Nuclear power industry under seige, FirstEnergy exec warns
The nuclear power industry finds itself buffeted by financial concerns, political pressure and increased scrutiny because of the Japanese disaster that could lead to the closures of more plants in the United States, a Western Pennsylvania utility executive said Tuesday.
Shutting some of the 100 reactors that provide about 20 percent of America's electricity would cause a crisis on electrical grids strained by a cold winter and the continuing loss of coal-fired plants, said Peter Sena III, chief nuclear officer for FirstEnergy.
“Without a reserve margin, you'll have rolling blackouts,” Sena said after talking to about 40 industry members in Cranberry during an event that the Energy Alliance of Greater Pittsburgh sponsored. “It's going to take a significant emotional event to institute change.”
The cheap, plentiful gas from shale is driving utilities to build mostly gas-powered plants. The U.S. Energy Information Administration said Tuesday that more than 50 percent of capacity added to grids in 2013 came from natural gas. It predicts gas will account for 35 percent of all electrical generation by 2040 as coal and nuclear drop off.
An inability to get gas for power plants this winter contributed to huge price spikes and demand that nearly overran grids in the Northeast and Mid-Atlantic.
Danny Roderick, CEO of Westinghouse Electric Co., a global supplier of nuclear plants, also predicts a crisis for electricity as generators move from a mix of sources, which he called the “energy cliff.”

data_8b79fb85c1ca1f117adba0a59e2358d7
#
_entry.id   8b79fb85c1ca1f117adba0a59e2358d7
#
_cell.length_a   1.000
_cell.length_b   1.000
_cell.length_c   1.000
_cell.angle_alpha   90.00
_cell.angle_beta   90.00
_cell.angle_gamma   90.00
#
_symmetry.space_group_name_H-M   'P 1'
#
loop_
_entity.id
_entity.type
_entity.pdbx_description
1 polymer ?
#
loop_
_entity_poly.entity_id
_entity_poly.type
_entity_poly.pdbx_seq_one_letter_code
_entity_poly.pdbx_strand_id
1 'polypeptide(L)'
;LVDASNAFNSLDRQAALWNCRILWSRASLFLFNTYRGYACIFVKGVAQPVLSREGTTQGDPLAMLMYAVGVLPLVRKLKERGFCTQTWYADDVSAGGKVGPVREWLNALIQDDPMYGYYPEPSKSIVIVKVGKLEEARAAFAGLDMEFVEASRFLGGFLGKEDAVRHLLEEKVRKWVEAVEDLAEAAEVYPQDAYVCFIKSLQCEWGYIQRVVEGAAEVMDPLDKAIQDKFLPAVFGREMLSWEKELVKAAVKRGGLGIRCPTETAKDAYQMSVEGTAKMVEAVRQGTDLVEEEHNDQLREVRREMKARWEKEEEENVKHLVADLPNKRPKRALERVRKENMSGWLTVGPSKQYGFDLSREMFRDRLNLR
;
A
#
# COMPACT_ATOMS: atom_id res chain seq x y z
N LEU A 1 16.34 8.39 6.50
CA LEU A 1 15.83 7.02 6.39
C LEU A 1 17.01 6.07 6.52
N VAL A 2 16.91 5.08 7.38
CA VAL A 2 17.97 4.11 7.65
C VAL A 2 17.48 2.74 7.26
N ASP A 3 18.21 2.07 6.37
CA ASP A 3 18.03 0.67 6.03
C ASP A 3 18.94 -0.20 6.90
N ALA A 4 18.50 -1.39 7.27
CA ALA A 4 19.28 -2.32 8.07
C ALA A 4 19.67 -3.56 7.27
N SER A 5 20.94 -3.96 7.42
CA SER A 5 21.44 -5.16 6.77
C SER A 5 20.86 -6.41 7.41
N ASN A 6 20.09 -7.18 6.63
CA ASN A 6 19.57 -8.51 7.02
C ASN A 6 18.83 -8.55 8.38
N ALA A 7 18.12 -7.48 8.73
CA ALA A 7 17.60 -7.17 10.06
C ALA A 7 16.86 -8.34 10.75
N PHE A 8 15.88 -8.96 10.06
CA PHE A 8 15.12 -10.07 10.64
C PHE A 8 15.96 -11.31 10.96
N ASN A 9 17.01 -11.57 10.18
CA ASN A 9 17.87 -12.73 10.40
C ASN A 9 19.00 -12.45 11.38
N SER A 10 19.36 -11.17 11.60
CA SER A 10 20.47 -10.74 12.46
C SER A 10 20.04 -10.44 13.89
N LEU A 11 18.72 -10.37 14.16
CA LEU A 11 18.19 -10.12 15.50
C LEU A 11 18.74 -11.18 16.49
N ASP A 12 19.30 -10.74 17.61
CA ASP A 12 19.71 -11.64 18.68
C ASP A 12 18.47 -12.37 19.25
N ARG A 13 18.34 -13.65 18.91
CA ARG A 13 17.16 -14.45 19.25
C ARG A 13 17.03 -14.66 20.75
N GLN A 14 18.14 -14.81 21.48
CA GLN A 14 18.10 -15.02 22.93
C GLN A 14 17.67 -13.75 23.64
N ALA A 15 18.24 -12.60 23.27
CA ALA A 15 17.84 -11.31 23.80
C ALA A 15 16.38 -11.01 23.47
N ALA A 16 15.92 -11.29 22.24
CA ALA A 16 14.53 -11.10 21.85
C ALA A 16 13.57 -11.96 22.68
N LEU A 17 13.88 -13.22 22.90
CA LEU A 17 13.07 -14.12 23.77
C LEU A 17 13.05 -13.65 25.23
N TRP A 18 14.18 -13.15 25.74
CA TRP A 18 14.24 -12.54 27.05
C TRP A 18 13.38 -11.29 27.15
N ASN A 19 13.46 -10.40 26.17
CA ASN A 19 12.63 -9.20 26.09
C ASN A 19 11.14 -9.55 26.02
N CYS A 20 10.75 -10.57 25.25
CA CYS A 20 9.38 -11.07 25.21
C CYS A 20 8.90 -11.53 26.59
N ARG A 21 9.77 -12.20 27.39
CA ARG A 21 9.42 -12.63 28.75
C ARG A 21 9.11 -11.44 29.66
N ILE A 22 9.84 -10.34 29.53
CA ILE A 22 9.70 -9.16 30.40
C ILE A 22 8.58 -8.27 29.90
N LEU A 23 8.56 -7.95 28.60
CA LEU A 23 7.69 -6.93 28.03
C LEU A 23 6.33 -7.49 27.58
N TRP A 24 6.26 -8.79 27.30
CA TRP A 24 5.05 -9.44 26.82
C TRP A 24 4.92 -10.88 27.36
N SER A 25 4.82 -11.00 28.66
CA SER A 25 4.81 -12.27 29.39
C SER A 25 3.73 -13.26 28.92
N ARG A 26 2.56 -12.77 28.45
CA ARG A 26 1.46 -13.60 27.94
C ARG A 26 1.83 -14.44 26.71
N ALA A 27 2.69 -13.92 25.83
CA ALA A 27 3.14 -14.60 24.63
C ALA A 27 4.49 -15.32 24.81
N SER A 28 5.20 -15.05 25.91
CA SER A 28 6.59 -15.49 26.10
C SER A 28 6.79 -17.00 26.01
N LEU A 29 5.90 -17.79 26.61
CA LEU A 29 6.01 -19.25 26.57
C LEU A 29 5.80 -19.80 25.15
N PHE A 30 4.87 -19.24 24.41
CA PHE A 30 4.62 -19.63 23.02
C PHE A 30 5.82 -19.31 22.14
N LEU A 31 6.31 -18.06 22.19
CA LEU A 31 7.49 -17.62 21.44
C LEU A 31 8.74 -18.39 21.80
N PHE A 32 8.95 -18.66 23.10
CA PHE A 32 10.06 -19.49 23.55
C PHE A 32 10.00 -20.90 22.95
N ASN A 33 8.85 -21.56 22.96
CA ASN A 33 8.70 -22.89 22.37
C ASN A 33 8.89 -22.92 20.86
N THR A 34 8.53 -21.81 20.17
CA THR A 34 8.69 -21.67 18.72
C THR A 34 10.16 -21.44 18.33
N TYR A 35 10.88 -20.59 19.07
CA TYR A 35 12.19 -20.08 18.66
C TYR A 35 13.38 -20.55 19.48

Sena noted that few new nuclear projects are under way in this country. Westinghouse, which supplied the two reactors at FirstEnergy's Beaver Valley station in Shippingport, is building four of its AP1000 reactors in South Carolina and Georgia in addition to plants in China and elsewhere.
FirstEnergy has no plans to add to its four reactors in Pennsylvania and Ohio, and Sena predicts no new nuclear projects in either state because utilities can't recover the multibillion-dollar construction costs from ratepayers. A growing percentage of FirstEnergy electricity is produced from gas, and the Akron-based company closed two coal-fired plants in Western Pennsylvania last fall.
Analysts have blamed lower interest in nuclear power on cheap natural gas, the recession and the 2011 meltdown that an earthquake and tsunamis caused at the Fukushima Daiichi plant in Japan.
Sena toured Fukushima with fellow American nuclear chiefs in the fall and spent much of his time in Cranberry discussing lessons learned from the trip. He said “technological arrogance” among the Japanese led them to build that plant at the wrong place near the ocean, to exclude proper safeguards and to respond poorly to the disaster.
In response, American plants are re-examining seismic and water studies to make sure they can handle worst-case situations. At Beaver Valley, officials are studying whether the plant could handle several feet of rain on top of a 3-foot snow pack during a storm that washes out six dams.
“It's extreme. But we have to know, if that does happen, what's our strategy,” Sena said.
The studies and other post-Fukushima safety efforts could take resources away from efficiency improvements at plants and lead to closures, Sena said.
Meanwhile, Japan's 50 reactors remain closed and Fukushima continues leaking contaminated water. Sena said problems at one plant hurt all plants.
“They need to regain the trust of the community,” he said.
David Conti is a staff writer for Trib Total Media. He can be reached at 412-388-5802 or email@example.com.
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